Business of Well-being

Genomic Revolution is Here: What an Insurance Professional Needs to Know


Is genetic testing ready for prime time use in employee benefits and insurance products?

We think so, albeit with some caveats. Other expert opinions are mixed regarding this question, but one thing is for sure, this field of medicine is growing in leaps and bounds. New genetic discoveries are published weekly leading to new treatments, better disease prevention, less drug side effects, and overall improved public health.

And actually, genomics is already being used in clinical practice in certain settings as mandated by various professional association clinical guidelines. Some innovative insurance companies have started to offer genetic testing of various forms to their insurance clients and as part of employee health programs in the US and around the world.

The cost of various genetic tests ranging from USD $200 to $5,000 is one of the commonly quoted reasons why doctors and patients avoid needed genetic tests. One study of lung cancer patients showed that 41% of patients did not follow the recommended clinical guidelines for genetic testing.

They mention uncertainty regarding cost reimbursement as one of the barriers to ordering these tests. (1) This is where genomic based products can play an important role at the time of cancer diagnosis as an employee benefit.

Purpose of this series of articles

In these next 10 monthly articles, we will explore the topic of genomics as we discuss genetic basics, use of genetics in cancer management, pharmacogenomics, screening with 'liquid biopsies' and disease risk stratification. Because I am a medical doctor working in the insurance industry and not a geneticist, I hope to present a different point of view on this important topic from a practical insurance perspective.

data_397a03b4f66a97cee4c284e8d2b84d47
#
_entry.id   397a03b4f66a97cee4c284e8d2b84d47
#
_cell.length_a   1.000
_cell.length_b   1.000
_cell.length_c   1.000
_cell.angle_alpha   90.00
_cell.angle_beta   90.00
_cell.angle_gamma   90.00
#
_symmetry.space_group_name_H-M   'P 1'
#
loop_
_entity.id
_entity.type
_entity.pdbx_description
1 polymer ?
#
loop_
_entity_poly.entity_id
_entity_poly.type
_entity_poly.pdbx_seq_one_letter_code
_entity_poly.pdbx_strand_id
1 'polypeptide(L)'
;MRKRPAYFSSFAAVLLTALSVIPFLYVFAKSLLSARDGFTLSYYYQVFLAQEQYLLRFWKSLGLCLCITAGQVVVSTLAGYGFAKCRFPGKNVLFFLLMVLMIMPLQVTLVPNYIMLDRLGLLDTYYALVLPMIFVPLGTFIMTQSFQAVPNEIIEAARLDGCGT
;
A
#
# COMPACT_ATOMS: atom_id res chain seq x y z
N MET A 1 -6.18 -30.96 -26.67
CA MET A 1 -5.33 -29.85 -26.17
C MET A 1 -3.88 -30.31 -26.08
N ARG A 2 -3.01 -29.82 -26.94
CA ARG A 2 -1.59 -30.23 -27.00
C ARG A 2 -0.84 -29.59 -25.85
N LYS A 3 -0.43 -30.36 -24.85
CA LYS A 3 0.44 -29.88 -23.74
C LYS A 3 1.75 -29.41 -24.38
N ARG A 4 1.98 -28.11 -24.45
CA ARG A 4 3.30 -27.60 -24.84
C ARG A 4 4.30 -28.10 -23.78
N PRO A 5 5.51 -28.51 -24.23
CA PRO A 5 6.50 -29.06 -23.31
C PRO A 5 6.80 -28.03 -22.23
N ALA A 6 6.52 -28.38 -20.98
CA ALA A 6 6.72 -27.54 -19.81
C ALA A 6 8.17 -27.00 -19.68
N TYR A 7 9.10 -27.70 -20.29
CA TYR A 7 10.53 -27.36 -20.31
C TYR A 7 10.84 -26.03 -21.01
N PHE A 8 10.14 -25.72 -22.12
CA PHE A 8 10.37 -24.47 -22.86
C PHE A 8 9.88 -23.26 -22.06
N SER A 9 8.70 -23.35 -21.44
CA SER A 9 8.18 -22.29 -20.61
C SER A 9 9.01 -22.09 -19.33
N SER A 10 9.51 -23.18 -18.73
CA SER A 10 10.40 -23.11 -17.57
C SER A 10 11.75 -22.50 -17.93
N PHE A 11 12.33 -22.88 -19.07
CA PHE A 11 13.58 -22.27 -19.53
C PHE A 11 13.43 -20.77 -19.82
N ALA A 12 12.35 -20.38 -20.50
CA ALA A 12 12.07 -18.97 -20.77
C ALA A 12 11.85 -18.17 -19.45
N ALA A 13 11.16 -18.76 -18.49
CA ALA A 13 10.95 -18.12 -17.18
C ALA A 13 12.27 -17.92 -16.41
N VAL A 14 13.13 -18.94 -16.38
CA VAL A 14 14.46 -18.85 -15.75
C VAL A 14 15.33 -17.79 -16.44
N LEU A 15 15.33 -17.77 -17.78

We will show you the benefits of incorporating genetic tests of various types into employee benefits and in other insurance products. The emphasis of our work is more in the post-policy issue space rather than entering the political, ethical and regulatory whirlwind surrounding genetic testing at the time of underwriting. Our goal through these articles is to give the insurance professional 5 or 6 key talking points to make the sale to insurance companies and employers on the benefits of genetic testing services.

Equally important, these articles will cover some of the challenges associated with going down this road and discuss ways to overcome these obstacles. In the spirit of full disclosure, I am writing on behalf of a new genetic testing service intermediary, Wamberg Genomic Advisors (WGA) who stand at the crossroads of the insurance and genetic testing industries.

They use their collective knowledge and expertise to guide insurance clients in their successful adaptation of this new genetics technology to improve their employee's health, to increase sales, maximize return on investment and improve public health and longevity. A 2016 Harvard T.H. Chan School of Public Health survey reports that 6% of the US population has had some form of genetic testing done and 81% found the information useful. (2)